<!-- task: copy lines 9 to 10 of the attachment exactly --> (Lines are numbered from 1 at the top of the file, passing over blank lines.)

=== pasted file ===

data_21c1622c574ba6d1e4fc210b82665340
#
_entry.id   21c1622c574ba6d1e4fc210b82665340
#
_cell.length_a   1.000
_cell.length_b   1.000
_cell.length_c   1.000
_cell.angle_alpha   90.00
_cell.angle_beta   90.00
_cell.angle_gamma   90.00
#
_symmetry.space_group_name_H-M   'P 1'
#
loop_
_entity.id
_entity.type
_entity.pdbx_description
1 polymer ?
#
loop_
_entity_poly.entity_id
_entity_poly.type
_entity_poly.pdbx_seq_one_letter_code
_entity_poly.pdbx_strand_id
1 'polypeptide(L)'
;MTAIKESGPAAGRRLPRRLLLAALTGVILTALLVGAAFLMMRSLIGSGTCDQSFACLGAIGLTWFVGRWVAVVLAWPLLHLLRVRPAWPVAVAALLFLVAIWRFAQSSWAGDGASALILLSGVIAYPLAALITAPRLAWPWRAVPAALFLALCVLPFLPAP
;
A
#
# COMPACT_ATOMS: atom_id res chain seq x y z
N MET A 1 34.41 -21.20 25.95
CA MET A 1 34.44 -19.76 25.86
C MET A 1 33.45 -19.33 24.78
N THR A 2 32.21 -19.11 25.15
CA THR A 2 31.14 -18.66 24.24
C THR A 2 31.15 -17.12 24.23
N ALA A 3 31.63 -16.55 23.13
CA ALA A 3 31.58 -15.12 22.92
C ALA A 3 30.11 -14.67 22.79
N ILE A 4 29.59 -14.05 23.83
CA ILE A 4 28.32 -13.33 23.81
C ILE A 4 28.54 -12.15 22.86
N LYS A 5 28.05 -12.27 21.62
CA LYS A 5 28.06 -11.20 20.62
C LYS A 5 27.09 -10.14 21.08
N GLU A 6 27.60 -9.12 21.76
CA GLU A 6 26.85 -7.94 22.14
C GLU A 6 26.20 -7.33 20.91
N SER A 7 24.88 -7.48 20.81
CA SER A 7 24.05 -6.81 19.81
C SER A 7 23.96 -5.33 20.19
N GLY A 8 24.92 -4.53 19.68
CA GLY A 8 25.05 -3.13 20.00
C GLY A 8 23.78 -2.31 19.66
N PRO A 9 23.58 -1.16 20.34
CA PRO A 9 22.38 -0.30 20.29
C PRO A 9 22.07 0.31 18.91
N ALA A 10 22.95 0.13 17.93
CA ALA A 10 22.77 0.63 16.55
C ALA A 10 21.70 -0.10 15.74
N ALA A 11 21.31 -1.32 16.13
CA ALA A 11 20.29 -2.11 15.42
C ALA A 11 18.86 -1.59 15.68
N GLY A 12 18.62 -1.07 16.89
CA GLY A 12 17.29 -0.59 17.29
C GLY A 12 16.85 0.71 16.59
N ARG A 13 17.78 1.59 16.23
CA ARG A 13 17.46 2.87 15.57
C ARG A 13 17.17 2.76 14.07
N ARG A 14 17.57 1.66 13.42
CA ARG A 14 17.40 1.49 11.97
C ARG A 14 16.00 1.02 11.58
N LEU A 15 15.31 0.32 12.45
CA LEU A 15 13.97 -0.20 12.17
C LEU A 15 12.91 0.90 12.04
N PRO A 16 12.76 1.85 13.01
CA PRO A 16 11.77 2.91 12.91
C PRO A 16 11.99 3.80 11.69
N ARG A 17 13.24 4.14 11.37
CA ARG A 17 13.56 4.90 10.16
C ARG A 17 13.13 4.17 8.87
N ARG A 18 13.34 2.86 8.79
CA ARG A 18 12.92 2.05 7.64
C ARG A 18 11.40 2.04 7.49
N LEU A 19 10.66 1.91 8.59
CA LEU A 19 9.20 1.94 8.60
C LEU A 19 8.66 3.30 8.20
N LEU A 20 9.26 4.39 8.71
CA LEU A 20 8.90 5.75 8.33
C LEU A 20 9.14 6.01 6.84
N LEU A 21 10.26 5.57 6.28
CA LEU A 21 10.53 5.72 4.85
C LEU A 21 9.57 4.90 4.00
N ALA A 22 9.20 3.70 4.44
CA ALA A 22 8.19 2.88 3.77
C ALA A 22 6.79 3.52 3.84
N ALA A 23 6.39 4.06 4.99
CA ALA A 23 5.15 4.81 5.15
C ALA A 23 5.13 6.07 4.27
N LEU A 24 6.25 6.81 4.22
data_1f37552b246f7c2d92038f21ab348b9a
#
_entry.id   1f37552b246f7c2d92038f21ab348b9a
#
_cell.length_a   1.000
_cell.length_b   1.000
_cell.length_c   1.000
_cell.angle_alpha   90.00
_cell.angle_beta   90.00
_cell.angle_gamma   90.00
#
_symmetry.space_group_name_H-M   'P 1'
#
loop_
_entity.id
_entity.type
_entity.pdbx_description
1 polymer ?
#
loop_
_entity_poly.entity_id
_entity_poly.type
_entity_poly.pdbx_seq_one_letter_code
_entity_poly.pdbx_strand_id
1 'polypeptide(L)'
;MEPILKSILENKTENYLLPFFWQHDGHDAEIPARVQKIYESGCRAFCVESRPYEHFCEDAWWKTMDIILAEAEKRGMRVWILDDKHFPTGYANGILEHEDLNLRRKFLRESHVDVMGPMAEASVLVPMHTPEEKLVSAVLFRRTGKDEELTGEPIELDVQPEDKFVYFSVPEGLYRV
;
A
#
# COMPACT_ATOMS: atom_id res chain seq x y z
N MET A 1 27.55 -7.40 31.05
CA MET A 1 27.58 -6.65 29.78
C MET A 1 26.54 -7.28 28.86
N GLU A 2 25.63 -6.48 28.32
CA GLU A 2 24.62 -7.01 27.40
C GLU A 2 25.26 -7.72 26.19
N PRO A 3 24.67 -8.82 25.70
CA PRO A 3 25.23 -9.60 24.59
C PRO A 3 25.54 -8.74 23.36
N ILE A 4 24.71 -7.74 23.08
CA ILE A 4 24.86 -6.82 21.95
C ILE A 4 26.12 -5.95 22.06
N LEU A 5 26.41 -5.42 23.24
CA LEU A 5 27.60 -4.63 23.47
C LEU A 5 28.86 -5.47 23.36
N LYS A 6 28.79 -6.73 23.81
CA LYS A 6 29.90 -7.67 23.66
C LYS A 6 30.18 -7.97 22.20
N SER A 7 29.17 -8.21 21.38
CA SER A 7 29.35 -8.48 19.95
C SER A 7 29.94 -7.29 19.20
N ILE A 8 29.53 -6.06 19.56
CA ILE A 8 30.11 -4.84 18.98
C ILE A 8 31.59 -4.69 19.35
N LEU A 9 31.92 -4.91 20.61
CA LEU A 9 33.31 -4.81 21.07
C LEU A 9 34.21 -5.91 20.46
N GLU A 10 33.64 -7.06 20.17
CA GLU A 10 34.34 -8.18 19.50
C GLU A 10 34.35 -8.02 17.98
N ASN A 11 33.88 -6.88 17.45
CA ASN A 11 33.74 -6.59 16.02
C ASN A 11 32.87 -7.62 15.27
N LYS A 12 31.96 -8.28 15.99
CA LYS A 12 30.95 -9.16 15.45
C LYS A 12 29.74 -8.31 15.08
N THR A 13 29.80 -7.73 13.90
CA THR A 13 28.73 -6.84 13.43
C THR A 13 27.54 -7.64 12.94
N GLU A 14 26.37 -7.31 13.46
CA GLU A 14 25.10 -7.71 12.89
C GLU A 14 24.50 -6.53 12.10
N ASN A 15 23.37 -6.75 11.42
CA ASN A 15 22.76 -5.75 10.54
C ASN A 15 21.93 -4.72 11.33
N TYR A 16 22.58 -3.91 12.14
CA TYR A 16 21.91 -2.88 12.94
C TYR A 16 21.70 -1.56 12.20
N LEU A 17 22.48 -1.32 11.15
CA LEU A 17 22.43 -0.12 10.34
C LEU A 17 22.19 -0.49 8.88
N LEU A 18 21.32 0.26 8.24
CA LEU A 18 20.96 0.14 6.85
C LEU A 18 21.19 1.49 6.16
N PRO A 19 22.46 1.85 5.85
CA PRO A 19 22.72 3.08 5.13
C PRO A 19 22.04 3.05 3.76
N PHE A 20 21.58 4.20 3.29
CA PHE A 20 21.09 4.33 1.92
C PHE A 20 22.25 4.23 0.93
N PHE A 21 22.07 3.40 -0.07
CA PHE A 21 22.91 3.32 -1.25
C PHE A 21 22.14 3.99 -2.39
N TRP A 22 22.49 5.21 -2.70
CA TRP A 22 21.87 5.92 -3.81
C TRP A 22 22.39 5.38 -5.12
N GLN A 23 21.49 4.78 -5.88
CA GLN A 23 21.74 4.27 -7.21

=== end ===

_cell.angle_beta   90.00
_cell.angle_gamma   90.00